Just Because You Can, Doesn’t Mean You Should
As many of you already know, one of my great passions is making electronic music. Recently I heard the term (and I wish I could remember who it said it so they could be properly credited!) “organic electronic music,” which is a perfect description of where my own interest in it lies—that is, electronic music made from all-natural sources! I love nothing better than to take sounds from the world—voices, rocks, water, pots and pans, glockenspiel, marbles, whatever—and “mangle” them into something different. If all goes well, into something that moves and breathes like a living thing, like an instrument that doesn’t yet exist, or a creature imagining what it would be like to have superpowers.
Most of the electronic music that I find truly compelling is the sort that doesn’t sound that much like electronic music, and that is ideally so seamlessly integrated into a composition that one almost can’t tell where it is in the mix—it is treated just like another instrument, rather than as an “extra” element within a piece. Some call this type of music electroacoustic music, but to me it’s just music. Similarly, with pieces that are fully recorded and have no performers, or that have people playing laptops (I do this myself on occasion, and I don’t pretend for a minute that it’s interesting to watch), I think it’s important that the composition be just as thoughtfully constructed as any string quartet or orchestra piece. Even if the music is improvised. Obviously the way one makes a purely electronic piece is going to be different than writing an acoustic work, but the outcome should be the same; good music.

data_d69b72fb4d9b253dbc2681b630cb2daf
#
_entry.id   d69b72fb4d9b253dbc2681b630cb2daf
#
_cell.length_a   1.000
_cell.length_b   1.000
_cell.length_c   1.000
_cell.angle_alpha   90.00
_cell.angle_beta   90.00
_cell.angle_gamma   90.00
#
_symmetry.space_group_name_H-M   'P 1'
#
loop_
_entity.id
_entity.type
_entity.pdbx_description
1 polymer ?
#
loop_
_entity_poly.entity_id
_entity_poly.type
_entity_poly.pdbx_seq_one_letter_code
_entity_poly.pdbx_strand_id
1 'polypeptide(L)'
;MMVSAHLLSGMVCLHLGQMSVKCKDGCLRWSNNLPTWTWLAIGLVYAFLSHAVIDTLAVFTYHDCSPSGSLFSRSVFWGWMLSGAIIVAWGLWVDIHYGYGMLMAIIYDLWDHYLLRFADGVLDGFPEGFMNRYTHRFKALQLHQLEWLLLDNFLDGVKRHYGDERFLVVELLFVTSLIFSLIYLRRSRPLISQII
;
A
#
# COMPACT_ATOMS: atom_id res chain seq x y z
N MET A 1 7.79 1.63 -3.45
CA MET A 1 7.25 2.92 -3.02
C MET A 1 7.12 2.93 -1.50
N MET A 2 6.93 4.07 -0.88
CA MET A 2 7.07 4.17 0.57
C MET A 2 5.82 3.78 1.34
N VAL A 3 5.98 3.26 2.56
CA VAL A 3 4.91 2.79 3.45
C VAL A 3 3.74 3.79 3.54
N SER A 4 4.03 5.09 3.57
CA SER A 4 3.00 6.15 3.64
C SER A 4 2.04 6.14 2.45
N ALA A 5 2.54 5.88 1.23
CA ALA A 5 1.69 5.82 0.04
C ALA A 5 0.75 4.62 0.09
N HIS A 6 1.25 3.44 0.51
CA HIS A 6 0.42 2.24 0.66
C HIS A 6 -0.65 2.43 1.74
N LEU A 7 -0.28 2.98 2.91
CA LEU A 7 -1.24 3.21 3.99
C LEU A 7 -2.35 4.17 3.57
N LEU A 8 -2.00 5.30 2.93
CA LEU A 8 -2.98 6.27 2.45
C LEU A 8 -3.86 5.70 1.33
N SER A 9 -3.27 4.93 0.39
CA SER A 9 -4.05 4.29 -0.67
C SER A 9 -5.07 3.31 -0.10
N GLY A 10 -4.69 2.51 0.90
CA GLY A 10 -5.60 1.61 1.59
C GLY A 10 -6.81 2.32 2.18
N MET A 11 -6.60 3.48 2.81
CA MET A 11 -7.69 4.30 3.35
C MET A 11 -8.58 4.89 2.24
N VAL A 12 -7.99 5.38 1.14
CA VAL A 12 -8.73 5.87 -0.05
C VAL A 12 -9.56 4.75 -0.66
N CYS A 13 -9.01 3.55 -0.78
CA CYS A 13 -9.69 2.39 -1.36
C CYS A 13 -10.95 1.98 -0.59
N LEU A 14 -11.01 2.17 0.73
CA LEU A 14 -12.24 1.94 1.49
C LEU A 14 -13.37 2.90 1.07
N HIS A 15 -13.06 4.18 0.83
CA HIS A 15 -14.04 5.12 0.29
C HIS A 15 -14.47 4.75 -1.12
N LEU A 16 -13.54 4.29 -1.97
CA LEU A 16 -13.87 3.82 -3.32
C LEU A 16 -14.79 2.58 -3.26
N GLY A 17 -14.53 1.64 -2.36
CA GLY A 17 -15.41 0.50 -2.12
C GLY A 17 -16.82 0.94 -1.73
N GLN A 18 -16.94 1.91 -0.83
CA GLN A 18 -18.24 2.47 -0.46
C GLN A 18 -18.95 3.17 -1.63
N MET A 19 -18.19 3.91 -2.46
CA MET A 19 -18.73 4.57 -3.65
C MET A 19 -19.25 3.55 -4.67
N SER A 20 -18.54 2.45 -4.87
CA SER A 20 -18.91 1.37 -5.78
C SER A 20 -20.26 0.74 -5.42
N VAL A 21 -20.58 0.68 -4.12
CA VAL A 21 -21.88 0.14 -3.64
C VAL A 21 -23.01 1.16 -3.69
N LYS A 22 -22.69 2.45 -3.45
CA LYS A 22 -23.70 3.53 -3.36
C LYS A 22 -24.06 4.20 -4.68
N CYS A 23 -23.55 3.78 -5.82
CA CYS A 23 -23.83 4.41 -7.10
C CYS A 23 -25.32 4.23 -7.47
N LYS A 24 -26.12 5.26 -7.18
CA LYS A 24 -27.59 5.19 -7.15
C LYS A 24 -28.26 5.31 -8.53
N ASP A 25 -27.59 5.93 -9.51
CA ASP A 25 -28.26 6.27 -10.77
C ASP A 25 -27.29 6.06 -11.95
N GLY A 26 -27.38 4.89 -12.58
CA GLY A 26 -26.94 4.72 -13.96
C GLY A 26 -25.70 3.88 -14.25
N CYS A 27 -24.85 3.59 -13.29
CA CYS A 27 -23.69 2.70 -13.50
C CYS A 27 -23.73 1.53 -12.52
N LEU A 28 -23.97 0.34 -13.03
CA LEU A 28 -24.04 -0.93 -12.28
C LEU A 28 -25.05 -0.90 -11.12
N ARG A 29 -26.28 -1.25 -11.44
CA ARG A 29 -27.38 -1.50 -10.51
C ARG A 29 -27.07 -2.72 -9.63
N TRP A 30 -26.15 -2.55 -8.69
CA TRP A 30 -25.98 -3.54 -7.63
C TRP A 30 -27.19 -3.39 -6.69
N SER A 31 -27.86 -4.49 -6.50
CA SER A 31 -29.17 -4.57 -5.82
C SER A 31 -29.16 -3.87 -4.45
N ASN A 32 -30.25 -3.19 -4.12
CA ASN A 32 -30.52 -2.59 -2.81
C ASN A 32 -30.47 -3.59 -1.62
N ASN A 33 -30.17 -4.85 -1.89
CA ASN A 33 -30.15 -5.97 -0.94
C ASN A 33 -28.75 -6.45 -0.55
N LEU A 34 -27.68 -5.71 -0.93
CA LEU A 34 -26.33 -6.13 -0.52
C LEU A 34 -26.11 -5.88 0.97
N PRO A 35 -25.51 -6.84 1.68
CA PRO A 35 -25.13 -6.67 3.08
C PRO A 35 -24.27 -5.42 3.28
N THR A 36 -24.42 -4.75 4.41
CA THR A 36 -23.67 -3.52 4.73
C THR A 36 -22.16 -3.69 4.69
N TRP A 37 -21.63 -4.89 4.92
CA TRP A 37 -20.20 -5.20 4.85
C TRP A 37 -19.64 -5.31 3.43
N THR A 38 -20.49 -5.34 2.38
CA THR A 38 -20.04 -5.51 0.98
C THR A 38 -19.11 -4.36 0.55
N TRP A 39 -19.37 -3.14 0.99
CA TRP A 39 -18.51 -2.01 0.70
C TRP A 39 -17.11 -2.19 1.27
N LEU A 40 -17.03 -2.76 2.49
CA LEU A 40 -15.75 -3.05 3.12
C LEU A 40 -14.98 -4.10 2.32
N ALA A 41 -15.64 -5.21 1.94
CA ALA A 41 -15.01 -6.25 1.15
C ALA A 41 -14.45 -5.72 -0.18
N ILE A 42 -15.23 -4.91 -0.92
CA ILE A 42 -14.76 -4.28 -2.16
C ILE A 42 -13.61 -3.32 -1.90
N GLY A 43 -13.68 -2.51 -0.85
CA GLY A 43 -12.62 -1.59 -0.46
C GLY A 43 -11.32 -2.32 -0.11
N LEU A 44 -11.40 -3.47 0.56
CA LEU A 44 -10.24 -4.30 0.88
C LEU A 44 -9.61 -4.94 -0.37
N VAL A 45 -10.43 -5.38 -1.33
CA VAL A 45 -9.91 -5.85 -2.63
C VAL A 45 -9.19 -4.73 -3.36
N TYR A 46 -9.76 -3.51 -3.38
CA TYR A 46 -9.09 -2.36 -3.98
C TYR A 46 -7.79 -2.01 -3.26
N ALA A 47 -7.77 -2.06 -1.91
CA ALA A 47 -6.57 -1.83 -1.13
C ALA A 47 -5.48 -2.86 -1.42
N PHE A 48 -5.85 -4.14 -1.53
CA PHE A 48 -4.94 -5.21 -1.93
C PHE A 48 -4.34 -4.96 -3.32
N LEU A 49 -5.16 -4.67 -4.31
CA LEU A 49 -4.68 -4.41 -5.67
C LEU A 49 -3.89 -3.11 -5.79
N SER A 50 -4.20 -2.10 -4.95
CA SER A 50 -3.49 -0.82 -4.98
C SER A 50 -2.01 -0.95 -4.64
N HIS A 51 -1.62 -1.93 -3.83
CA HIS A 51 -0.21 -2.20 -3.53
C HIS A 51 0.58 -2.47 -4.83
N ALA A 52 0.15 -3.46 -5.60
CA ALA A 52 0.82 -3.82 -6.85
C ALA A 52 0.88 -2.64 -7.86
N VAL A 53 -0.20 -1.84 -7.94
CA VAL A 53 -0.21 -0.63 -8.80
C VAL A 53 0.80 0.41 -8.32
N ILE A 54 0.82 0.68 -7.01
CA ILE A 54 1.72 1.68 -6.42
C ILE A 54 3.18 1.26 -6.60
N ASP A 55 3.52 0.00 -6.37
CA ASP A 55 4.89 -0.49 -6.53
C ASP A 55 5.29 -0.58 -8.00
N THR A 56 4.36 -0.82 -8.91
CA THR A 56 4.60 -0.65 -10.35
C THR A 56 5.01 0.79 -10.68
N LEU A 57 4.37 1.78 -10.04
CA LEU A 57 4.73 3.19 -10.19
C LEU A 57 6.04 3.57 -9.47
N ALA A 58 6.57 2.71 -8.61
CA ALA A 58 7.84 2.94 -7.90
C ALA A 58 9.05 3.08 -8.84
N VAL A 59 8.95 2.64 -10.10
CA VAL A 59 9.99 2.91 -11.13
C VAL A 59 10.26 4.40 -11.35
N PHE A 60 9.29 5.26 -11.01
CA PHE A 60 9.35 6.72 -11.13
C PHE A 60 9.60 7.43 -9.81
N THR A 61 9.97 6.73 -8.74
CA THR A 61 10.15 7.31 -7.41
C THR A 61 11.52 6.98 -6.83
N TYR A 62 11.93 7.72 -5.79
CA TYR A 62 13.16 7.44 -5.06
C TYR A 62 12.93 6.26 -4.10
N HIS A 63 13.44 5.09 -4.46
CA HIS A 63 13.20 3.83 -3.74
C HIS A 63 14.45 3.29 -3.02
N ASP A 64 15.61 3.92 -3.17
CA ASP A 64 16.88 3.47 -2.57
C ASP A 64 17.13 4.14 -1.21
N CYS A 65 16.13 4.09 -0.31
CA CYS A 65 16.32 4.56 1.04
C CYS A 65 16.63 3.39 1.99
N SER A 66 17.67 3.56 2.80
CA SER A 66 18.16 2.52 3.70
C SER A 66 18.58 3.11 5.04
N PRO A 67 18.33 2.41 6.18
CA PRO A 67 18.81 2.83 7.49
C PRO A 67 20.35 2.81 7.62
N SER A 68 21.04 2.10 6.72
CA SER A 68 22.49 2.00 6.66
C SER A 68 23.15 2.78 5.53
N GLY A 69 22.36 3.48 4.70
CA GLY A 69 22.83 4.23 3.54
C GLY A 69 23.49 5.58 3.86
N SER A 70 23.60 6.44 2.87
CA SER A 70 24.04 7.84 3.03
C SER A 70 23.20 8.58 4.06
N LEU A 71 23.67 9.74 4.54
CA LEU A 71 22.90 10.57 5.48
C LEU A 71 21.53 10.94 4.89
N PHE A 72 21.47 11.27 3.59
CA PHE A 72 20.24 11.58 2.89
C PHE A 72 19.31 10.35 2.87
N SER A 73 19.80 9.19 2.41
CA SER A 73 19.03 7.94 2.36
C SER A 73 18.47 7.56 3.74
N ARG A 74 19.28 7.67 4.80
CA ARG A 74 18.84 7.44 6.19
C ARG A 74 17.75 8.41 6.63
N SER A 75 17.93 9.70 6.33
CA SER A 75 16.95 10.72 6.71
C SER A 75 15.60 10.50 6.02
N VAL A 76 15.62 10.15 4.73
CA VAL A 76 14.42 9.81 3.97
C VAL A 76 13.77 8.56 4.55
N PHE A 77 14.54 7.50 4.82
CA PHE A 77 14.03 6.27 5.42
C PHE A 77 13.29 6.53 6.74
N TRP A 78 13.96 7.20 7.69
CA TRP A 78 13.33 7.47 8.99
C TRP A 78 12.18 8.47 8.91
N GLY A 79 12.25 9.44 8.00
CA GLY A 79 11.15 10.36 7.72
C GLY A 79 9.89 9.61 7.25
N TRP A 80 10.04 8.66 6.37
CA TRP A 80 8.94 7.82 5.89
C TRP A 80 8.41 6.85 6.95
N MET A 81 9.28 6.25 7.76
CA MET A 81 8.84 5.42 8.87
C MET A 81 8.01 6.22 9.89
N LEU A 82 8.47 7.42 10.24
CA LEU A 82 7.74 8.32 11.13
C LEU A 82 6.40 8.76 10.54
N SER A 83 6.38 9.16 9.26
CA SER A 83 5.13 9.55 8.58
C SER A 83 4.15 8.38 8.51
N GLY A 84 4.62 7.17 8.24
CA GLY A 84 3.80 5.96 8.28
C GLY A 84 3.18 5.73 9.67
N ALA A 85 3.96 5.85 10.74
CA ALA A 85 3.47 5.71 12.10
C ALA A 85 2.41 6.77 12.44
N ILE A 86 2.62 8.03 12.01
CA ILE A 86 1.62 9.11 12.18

There is a ton of amazing electronic music out there, and more and more all the time, which is totally encouraging. I mention all this because always at the beginning of the electronic music learning curve (and often well beyond) is the enchantment and/or obsession with the technology involved in making the music. It is incredibly easy to become overwhelmed by the myriad options available and, in so doing, leap for the easiest options, or to get caught up in the laser focus of making patches in Max/MSP, PD, or even a vintage analog synthesizer. And once that perfect buzz, bleep, chunk of pink noise or loop has been made, after hours and maybe even days or months of building and programming, one wants (and deserves) to revel in that sound. But it’s important to remember that there has to be more, that the technology is not an end in itself, but rather a means to an end. Let’s not end up like the folks from Jurassic Park: “Yeah, but your scientists were so preoccupied with whether or not they could, they didn’t stop to think if they should.”
There still has to be music, and making that happen is hard work. Just as much effort is required in learning to make good electronic music, as is necessary to write for any unplugged instrument or combination thereof.